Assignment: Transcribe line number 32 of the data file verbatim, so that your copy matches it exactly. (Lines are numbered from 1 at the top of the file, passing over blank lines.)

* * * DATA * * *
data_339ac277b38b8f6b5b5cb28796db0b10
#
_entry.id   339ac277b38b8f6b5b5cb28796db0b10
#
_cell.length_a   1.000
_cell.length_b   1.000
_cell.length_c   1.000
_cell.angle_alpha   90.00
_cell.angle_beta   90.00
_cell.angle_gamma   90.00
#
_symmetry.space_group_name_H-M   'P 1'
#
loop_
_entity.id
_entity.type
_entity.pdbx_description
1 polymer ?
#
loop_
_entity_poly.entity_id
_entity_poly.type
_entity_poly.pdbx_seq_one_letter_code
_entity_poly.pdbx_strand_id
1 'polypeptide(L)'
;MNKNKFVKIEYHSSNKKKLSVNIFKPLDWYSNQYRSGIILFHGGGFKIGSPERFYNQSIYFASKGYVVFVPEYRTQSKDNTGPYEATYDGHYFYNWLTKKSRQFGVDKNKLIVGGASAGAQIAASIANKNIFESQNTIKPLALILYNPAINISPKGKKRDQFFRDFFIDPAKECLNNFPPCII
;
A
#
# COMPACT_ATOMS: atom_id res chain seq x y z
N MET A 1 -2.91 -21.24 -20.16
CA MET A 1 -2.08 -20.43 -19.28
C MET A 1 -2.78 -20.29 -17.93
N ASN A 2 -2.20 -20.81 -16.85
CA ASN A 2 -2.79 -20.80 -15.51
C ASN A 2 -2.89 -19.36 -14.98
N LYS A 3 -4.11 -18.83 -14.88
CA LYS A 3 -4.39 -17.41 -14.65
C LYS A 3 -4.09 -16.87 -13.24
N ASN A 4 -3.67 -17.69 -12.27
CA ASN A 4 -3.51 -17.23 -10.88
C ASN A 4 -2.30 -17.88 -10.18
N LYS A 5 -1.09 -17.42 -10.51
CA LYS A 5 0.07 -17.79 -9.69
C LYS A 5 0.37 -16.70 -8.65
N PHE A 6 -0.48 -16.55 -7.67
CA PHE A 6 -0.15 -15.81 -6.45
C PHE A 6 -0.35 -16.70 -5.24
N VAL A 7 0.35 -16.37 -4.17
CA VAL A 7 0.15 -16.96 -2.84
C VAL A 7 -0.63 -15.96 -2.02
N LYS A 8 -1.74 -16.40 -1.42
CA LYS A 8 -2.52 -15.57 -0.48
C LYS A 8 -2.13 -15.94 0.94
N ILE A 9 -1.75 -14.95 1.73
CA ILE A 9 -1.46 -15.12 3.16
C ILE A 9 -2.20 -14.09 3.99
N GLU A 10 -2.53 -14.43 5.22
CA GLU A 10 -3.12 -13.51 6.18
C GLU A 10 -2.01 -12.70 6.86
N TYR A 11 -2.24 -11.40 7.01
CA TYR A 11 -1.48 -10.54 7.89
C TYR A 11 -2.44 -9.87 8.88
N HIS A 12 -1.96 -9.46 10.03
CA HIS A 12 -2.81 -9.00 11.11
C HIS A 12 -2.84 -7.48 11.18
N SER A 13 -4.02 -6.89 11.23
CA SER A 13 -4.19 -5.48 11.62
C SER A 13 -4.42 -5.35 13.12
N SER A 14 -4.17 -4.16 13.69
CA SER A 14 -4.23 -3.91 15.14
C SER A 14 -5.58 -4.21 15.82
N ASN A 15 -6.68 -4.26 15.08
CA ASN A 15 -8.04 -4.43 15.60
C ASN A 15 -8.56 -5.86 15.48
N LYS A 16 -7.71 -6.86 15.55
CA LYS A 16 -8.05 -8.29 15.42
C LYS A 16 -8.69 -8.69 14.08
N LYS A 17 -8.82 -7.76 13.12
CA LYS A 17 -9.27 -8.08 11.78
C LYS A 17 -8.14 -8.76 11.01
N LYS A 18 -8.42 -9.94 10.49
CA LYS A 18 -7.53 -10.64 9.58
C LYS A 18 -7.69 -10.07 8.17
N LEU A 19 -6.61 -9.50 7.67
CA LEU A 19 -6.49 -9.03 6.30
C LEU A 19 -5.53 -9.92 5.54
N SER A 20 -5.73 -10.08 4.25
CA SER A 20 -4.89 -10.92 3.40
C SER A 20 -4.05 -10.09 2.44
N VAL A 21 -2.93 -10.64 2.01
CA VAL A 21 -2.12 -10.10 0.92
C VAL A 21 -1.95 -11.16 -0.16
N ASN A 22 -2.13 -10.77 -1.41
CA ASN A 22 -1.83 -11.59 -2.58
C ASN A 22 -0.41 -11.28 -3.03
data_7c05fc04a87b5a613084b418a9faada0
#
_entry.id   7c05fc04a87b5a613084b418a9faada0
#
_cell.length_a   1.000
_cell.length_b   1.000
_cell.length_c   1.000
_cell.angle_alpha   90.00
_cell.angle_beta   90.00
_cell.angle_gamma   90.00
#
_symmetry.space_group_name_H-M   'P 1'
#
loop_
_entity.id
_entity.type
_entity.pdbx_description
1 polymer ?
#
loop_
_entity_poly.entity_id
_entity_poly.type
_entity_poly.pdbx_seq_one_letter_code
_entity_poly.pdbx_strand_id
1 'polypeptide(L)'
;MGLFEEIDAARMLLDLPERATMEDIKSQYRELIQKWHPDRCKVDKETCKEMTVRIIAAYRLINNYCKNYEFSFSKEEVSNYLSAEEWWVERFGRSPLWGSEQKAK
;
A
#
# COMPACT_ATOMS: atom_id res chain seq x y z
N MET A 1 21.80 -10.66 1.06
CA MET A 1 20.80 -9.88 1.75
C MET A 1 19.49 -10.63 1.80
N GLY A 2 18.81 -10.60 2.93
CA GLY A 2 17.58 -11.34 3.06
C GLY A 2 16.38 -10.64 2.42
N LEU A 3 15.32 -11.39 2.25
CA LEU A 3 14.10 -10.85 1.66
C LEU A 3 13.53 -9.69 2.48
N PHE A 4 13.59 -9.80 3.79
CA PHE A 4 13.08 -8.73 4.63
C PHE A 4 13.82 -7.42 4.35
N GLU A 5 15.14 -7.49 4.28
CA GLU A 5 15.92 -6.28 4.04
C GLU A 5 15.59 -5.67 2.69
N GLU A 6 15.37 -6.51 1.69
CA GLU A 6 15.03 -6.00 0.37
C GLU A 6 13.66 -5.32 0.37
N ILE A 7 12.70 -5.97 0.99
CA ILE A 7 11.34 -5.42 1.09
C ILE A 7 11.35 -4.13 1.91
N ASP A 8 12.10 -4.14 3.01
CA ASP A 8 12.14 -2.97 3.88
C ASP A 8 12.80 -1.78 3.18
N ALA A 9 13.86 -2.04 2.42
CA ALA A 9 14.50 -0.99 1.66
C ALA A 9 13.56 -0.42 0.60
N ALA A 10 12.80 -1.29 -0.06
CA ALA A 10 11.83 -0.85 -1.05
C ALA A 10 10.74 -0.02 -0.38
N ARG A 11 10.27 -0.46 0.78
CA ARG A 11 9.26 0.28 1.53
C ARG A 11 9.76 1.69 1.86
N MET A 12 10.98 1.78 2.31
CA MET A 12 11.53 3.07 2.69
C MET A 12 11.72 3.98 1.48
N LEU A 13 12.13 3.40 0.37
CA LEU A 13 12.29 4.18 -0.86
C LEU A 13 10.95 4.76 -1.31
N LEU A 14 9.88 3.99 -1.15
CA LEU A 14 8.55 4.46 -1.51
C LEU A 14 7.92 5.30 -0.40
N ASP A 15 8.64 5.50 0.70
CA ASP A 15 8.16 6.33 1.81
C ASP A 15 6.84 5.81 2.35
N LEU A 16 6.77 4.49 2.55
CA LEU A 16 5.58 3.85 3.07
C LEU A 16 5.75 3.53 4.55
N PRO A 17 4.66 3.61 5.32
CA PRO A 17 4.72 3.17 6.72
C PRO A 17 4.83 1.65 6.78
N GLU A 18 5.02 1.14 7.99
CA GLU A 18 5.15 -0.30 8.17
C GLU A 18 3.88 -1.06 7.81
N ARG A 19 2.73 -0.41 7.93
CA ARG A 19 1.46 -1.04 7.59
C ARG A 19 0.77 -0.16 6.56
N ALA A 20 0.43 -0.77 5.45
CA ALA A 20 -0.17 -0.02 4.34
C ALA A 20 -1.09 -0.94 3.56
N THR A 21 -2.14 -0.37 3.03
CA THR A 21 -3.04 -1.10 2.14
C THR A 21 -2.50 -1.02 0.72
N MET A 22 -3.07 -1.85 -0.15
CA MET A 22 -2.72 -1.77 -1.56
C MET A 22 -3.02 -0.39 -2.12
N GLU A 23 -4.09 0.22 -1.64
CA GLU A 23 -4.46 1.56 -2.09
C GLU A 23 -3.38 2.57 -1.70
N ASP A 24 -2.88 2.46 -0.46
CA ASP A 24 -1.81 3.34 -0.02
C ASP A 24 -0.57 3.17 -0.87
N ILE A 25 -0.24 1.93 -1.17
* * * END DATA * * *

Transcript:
CA MET A 1 -2.08 -20.43 -19.28